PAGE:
Enforcement of First Foreign Arbitral Award Under New York Convention 1958

Recognition and Enforcement of First Foreign Arbitral Award Under New York Convention 1958

Further to my previous article titled “Foreign Arbitration Laws – An Appellate Adventure of Pakistani Courts”[1], in a dramatic turn of events recently, the Lahore High Court conclusively recognised and enforced the first foreign arbitral award in Pakistan by correctly interpreting the Recognition and Enforcement (Arbitration Agreements and Foreign Arbitral Awards) Act, 2011 and implementing the true spirit of the New York Convention, 1958. This is a fresh start by the country’s judiciary that will establish trust with foreign investors. Pakistan’s economy needs a larger share in international commerce and its judiciary must now be complemented for taking an important step in achieving the purpose.

Background

Louis Dreyfus Commodities Suisse S.A. (the Applicant), a Fortune 500 company, had executed six purchase contracts with Acro Textile Mills Limited (the Respondent, a Pakistani company) for the purchase of Pakistan Raw Cotton. In this transaction, a ‘battle of forms’ ensued and the parties shared their version of the contracts proposing certain terms which were finalised by both parties. In particular, it was agreed that any disputes would be resolve by the International Cotton Association (ICA) in Liverpool, England.

The Respondent failed to supply the goods and was thus held to be in breach of contracts. The parties initially attempted to resolve the matter amicably, which was not conclusive and following which the Applicant initiated arbitration before the ICA in December 2010. The Applicant filed a reference and also appointed an arbitrator in the matter. On receipt of the reference, ICA issued notices to the Respondent and requested it to appoint an arbitrator. The Respondent, through its email, appointed an arbitrator. Thereafter, ICA completed its procedural requirements (including the appointment of a third arbitrator) and commenced proceedings in accordance with its rules.

The Respondent did not participate in the proceedings before the ICA after an arbitrator had been appointed. On the contrary, ICA, while complying with its rules, served proper notices to the Respondent at each stage of the proceedings. Consequently, the ICA, after due deliberation, passed the Arbitration Award dated 18 March 2011 in favour of the Applicant for an amount of US$ 3.784 million with 3.5% interest and costs.

The Applicant filed an appeal against the Award before the Technical Appeals Committee of the ICA. On receipt of the appeal, the Committee notified the Respondent of the proceedings by requesting it to join and defend its position. The Respondent did not join these proceedings. Accordingly, the Committee passed an Appeal Award dated 30 September 2011 in favour of the Applicant for an amount of US$ 4.232 million with 3.5% interest and costs.

In October 2012, I filed an application on behalf of the Applicant before the Court for the recognition and enforcement of the Appeal Award under Section 6 of the 2011 Act. On 8 May 2018, the Court passed a judgment[2] and allowed the application, materially for the following reasons:

Summary of the Ratio Decidendi

  • Section 7 of the 2011 Act requires that the recognition and enforcement of an award shall not be refused except in terms of Article V of the Convention. This is the intention of the legislature and the underlying theme of the Convention which can be said to have a pro-enforcement bias and a strong case can be made out that the grounds under Article V are to be applied restrictively and construed narrowly.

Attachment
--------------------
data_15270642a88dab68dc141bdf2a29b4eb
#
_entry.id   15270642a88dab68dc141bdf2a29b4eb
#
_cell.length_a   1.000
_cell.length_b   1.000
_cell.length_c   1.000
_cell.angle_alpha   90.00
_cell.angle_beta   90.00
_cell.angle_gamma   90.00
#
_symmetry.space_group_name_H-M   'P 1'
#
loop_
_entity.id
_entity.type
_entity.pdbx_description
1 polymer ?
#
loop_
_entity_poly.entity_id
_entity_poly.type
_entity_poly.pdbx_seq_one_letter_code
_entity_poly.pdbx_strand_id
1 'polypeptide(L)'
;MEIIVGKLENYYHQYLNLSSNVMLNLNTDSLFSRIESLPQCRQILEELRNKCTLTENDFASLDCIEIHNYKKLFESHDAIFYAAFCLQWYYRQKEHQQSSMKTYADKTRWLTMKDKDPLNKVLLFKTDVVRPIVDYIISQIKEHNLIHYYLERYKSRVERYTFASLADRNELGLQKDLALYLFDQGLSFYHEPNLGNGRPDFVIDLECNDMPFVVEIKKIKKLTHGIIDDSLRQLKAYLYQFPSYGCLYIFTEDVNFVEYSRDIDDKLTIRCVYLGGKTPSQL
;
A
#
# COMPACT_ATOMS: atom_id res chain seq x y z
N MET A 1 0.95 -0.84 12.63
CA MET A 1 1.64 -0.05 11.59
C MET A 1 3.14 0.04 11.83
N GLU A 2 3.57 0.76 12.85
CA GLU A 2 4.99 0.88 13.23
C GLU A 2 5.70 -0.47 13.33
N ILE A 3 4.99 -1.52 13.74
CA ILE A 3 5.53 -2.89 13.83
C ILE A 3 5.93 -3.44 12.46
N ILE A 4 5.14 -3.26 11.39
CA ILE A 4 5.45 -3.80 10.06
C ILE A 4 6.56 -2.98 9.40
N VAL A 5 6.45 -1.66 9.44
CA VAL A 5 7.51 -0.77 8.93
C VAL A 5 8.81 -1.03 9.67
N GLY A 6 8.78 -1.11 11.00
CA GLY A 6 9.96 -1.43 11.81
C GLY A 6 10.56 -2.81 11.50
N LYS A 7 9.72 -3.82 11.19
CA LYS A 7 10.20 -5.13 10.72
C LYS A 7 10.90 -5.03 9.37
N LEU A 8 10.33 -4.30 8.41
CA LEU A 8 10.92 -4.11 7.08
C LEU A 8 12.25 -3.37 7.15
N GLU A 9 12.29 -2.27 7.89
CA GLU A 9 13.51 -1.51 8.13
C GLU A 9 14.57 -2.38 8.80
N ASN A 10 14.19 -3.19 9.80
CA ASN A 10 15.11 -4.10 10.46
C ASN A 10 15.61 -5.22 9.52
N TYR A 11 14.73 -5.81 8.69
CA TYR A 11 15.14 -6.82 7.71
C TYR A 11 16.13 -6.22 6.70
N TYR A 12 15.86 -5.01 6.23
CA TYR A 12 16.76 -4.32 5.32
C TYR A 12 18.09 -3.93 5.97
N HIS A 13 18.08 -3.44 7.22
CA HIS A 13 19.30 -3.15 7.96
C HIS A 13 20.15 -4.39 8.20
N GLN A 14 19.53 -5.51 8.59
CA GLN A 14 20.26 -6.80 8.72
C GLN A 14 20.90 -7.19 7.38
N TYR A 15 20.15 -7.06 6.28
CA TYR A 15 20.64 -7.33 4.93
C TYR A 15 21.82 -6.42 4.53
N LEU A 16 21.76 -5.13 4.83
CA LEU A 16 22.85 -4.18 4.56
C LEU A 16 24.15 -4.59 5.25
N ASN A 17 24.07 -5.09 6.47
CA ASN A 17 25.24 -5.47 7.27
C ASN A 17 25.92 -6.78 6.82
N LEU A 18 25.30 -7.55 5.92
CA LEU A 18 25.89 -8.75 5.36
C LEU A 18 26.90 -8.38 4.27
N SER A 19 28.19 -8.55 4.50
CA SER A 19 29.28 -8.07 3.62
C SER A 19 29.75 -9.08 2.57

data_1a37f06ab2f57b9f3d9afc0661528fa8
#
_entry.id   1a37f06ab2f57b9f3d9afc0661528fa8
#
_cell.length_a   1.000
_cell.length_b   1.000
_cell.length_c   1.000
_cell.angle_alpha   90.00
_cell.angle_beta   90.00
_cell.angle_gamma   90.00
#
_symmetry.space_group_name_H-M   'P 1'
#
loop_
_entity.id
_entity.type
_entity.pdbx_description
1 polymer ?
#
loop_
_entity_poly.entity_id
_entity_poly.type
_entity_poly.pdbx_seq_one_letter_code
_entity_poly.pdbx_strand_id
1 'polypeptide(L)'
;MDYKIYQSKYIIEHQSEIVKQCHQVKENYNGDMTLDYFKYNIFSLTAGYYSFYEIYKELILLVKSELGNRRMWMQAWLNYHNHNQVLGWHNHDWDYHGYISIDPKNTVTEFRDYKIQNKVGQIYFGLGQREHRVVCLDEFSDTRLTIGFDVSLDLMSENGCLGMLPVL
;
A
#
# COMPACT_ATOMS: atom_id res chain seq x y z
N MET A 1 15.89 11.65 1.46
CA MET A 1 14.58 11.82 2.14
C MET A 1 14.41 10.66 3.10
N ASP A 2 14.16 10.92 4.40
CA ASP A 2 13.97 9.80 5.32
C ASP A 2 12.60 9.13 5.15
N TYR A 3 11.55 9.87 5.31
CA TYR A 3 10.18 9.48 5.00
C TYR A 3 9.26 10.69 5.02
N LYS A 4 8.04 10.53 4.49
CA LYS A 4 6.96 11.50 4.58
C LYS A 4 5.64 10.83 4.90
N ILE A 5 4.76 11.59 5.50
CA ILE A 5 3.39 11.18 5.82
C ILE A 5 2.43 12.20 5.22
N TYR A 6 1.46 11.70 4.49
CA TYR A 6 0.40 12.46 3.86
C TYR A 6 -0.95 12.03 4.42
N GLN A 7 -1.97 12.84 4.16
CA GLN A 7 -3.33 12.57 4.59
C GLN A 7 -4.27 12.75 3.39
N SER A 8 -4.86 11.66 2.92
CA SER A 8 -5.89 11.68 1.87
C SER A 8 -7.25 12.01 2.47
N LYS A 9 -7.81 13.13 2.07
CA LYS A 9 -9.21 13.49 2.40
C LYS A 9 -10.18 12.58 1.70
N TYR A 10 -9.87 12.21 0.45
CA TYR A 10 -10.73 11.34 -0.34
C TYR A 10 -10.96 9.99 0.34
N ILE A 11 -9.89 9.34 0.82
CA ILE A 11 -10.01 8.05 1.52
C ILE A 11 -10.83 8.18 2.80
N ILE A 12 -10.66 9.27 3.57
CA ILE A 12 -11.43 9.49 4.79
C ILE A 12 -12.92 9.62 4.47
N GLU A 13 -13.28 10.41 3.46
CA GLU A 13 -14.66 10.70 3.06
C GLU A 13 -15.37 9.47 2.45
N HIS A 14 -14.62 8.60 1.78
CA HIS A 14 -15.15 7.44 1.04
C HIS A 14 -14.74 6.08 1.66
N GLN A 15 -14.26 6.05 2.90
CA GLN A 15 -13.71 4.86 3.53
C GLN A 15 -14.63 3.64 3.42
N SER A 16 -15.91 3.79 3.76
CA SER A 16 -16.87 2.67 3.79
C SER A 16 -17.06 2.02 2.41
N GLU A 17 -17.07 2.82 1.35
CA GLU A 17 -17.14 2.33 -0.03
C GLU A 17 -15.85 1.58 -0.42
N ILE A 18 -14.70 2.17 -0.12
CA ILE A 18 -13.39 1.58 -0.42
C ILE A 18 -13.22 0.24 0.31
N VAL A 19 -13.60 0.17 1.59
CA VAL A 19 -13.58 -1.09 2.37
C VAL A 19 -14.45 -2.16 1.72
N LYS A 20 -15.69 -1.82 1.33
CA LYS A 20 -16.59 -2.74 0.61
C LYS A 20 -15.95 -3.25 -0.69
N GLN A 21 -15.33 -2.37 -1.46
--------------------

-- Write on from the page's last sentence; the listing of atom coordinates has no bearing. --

• The purpose of the law is to give recognition and enforcement to an award expeditiously and with all deliberate speed.
  • The 2011 Act has been enacted to give effect to the Convention – which is a binding agreement between contracting states – and any awards issued by international arbitral forums ought to be enforced and recognized so as to curtail the time taken by contracting parties in the enforcement of their financial obligations.
  • The general pro-enforcement bias, which permeates the 2011 Act, is the policy of the law and must be the underlying thrust to liberalise procedures for enforcing the awards. The courts must, based on a proper objective analysis, give effect to the intention of the legislature and the purpose of the Convention, in the enforcement of awards. The centrality of the statutory enterprise consists of shunning a tendency to view the application with skepticism and considering an award to have a sound legal and foundational element. This presumption is for the Respondent to rebut it based on the proof being furnished. More importantly, the policy of the 2011 Act requires the court to dispose of issues by the usual test for summary judgment and not by a regular trial.
  • From time to time, public authorities have stood against the policy of an Act and have either declined to implement it or have otherwise attempted to frustrate it – this is an unlawful motive.
  • The judgment of the Court of Appeal of Germany in Case No.8 Sch 11-2, 4 September 2003, Oberlandesgericht [OLG] Celley is not a preferable approach on the basis of the aspect of severability of an arbitration agreement.
  • The term “agreement in writing” has to be seen in the context of Article II which specifies that the arbitral clause in a contract or an arbitration agreement may either be signed by the parties or alternatively be teased out of an exchange of letters or telegrams. With the passage of time and the onset of innovative technology, emails and other forms of modern information systems can justifiably be included in the term “exchange of letters or telegrams” so as to enlarge and broaden the scope and give effect to the Convention in present times, otherwise the Convention will be rendered unworkable and pedantic and, therefore, unsuitable for changing times. Thus, in essence, the Applicant has to merely supply a copy of the agreement, whether signed or unsigned, or based on “exchange of letters or telegrams”, which constitutes sufficient compliance with Article IV.